Skip main navigation

Organizational models for occupational health services

Step 3 Organizational models for OHS
Organizational Models For Occupational Health Services
© Bente E. Moen

Occupational health services for all workers, irrespective of age, sex, nationality, type of employment, size or location of workplace, has been a long-term objective of the World Health Organization. Few countries, if any, have lived up to this challenge completely. The development of occupational health services differs from country to country. Some countries have hardly any occupational health services at all; others provide highly developed services.

Occupational health services are organized in various ways in different countries. An important issue is that the OHS must be free and independent. The OHS must be neutral and not take side with any of the two parts of the working life, either the employer or the employee. The challenge is to determine how can this best be accomplished.

Two models

Two main types of occupational health services exist: One is called “internal occupational health service”. In internal OHS, personnel are employed by the individual companies. The second type is called “external occupational health service”, and involves personnel working in an external unit serving several companies.

Internal OHS

Illustration of organization model occupational health services Internal OHS – An occupational health services can be organized inside a factory, as an internal OHS. ©University of Bergen

In internal occupational health services, the occupational health personnel usually are located on the company premises, and the personnel are employed by the company. This is a solution often chosen by large companies who can afford to employ their own personnel. This model of OHS makes it possible for OHS personnel to be close to the workers and their problems, and gives great opportunities for understanding the work processes as well as the company culture. However, the closeness to the company might make it difficult for OHS personnel to ask for changes; for instance, for improvement of the work environment. It is important that OHS units are able to to keep their integrity.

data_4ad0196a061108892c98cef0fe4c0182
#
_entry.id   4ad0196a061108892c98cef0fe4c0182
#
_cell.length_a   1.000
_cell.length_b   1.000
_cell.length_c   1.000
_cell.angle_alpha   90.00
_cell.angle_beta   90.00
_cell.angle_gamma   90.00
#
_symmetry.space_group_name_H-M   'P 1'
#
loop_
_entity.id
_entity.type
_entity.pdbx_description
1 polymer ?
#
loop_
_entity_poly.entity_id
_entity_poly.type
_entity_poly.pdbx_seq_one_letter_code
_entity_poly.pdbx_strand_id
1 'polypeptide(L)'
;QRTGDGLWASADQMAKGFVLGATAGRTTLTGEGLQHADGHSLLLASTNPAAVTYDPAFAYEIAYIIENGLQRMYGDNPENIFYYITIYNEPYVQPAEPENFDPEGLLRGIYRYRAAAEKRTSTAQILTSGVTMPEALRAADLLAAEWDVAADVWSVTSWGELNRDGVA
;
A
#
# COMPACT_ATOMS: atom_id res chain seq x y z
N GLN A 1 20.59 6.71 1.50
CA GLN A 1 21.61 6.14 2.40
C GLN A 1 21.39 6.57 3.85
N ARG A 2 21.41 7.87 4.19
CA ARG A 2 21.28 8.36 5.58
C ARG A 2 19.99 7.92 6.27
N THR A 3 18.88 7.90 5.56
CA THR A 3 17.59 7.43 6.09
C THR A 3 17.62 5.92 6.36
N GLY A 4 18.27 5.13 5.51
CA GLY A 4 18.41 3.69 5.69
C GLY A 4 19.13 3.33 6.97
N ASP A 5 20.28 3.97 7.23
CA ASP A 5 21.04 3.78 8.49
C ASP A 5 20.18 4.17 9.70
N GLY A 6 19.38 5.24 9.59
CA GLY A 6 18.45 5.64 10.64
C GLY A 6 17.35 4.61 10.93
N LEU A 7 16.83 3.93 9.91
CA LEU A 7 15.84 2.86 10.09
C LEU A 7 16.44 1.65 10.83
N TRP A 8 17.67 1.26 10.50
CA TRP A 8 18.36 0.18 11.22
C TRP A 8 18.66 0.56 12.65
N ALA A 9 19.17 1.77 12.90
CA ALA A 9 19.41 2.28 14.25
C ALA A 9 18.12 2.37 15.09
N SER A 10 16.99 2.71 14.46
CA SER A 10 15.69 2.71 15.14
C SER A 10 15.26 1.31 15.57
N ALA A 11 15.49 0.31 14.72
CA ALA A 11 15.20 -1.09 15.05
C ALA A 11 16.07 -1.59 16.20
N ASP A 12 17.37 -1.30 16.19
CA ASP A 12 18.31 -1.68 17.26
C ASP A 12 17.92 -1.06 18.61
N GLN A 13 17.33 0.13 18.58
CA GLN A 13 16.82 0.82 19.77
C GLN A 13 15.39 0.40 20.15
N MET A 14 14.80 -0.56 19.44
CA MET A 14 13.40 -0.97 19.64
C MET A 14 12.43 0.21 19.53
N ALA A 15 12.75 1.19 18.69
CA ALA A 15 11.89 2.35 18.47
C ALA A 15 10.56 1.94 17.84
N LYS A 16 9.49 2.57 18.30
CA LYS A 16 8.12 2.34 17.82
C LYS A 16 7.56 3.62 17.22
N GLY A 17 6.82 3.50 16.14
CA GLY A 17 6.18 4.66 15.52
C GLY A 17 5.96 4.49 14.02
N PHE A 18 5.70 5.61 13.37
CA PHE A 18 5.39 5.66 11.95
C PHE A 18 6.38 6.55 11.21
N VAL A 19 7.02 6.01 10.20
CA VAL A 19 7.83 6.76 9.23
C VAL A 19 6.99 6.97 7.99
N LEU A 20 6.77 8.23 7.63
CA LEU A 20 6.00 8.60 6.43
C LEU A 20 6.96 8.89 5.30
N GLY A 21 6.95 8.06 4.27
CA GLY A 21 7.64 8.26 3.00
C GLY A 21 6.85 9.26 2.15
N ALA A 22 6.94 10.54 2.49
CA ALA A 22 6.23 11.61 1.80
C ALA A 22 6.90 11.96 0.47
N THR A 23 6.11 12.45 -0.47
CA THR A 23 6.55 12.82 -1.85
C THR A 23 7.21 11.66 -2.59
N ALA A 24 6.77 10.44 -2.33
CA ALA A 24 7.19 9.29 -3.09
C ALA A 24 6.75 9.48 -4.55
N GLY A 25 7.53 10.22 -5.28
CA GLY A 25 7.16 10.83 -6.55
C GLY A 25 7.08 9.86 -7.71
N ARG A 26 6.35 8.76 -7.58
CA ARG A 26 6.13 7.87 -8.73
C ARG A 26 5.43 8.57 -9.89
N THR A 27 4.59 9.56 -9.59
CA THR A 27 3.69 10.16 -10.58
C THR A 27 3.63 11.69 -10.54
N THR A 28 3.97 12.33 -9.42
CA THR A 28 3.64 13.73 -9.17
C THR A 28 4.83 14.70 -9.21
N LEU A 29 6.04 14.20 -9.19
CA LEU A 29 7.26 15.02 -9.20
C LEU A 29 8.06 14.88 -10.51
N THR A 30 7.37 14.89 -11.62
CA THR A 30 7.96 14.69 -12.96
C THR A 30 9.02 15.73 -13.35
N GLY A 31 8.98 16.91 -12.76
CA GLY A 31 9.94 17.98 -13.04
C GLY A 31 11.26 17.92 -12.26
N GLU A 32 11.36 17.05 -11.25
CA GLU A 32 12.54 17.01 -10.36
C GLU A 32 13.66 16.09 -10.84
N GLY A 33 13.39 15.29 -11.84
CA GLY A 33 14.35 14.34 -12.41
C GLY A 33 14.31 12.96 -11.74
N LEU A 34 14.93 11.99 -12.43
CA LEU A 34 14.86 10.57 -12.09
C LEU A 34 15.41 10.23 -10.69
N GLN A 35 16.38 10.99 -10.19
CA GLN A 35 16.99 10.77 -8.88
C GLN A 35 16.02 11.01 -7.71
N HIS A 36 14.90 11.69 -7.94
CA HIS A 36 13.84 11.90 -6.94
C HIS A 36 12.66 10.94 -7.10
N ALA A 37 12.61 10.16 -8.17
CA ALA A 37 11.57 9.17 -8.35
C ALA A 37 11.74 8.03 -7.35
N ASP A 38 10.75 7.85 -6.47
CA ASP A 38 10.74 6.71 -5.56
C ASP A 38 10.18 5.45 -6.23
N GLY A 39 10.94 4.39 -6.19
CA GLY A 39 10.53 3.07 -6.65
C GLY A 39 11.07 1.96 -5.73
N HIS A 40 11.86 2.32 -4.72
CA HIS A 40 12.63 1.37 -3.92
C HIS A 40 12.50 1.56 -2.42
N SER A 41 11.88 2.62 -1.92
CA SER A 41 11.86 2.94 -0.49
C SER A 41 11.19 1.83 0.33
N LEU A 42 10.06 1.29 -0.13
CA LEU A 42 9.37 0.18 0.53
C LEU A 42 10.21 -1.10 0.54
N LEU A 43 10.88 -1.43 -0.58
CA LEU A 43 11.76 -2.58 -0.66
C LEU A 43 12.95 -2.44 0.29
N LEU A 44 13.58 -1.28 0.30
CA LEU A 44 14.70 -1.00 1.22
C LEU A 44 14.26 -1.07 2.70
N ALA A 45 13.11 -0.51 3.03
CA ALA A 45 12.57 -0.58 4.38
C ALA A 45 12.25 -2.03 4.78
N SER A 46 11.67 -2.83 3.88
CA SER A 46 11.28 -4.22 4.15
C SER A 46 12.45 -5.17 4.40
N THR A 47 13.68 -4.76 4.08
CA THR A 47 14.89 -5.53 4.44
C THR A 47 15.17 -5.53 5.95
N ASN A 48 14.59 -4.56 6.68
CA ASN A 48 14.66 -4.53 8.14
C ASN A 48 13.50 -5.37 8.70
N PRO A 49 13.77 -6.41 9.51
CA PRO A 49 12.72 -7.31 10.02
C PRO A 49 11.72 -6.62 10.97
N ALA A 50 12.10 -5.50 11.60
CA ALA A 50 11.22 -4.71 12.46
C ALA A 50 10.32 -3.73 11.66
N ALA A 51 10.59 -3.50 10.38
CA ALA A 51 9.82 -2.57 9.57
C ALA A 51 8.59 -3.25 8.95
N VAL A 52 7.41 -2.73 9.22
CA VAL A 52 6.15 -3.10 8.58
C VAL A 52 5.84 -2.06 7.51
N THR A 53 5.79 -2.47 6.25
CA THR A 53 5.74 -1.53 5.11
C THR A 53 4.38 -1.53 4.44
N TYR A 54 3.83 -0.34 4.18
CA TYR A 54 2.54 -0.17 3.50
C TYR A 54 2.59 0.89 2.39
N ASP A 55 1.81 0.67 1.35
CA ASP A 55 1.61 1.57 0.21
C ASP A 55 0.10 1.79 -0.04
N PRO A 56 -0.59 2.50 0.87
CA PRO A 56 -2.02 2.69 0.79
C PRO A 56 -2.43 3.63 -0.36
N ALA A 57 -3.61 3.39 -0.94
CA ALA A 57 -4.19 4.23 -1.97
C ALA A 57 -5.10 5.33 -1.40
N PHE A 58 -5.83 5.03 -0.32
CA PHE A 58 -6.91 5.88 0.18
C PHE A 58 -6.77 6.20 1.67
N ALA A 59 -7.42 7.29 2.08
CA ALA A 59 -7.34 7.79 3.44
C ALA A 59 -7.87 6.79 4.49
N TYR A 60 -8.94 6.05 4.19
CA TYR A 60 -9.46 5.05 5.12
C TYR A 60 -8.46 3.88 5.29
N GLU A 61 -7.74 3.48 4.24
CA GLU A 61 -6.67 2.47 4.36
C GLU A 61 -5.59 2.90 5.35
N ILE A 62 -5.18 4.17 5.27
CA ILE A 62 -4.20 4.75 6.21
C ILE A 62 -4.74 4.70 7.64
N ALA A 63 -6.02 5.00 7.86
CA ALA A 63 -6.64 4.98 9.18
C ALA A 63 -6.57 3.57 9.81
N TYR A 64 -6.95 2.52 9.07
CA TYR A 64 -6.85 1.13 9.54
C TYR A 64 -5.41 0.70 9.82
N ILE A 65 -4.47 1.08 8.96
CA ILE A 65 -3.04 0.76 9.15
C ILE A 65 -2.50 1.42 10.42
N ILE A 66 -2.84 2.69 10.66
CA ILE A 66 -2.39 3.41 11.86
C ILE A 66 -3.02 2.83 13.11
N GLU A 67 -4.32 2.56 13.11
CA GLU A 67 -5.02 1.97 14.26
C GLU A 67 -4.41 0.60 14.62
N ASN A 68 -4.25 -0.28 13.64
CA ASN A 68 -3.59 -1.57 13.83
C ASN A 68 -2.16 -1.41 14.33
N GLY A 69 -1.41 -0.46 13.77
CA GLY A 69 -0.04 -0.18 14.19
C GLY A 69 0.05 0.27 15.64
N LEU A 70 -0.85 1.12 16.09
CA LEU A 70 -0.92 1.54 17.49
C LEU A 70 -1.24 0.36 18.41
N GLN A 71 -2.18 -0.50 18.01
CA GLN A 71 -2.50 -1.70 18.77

External OHS

Illustration of organization model occupational health services External OHS – An occupational health service can be external, serving many companies. ©University of Bergen

Personnel in the external model are most often based in units outside the companies. There are different ways to organize such units. An external occupational health services can be owned by a number of companies that co-operate. These types of OHS can also be established as separate companies, owned by an outside owner, a hospital or privately (a joint-stock-company). They can also be owned by the health personnel themselves. An external type of OHS usually serves many companies, and is a good solution for smaller companies who cannot employ their own OHS staff. In this model of OHS, it is harder for the OHS personnel to be close to the workers and their problems, and a thorough understanding the work processes in the company might also be challenging. The external OHS unis often describe themselves as particularly independent, as they do not depend on the company they serve – directly. However, such units have to find customers. The customers are the companies. Discussions on the price of the service and how to attract clients are common among personnel in the external occupational health services, and competition between the units can be fierce in some countries. External OHS units can sometimes be large, giving opportunities for a good scientific environment, but can also be organized as a chain of smaller units where the personnel work much alone.

Who pays?

In some countries, the OHS is paid by the companies themselves, with no public support. In other countries, the OHS is partly paid by public sources. Some countries have integrated the OHS in other activities such as community health units, while other countries have OHS as separate units, with no specific association with other parts of the health system. It is difficult to say what is the best solution. What seems to be important is that the countries have legislation which requires OHS to be in place, one way or the other. Without any legislation, establishment of OHS is hard to achieve. The legislation can, for instance, ask for OHS to be established within certain industries or activities where the risk of work related diseases and injuries are high.

Dollars_0751_29.08.16.jpg The OHS must be paid by someone. ©G. Tjalvin

© University of Bergen/Author: G. Tjalvin, B.E. Moen
This article is from the free online

Occupational Health in Developing Countries

Created by
FutureLearn - Learning For Life

Reach your personal and professional goals

Unlock access to hundreds of expert online courses and degrees from top universities and educators to gain accredited qualifications and professional CV-building certificates.

Join over 18 million learners to launch, switch or build upon your career, all at your own pace, across a wide range of topic areas.

Start Learning now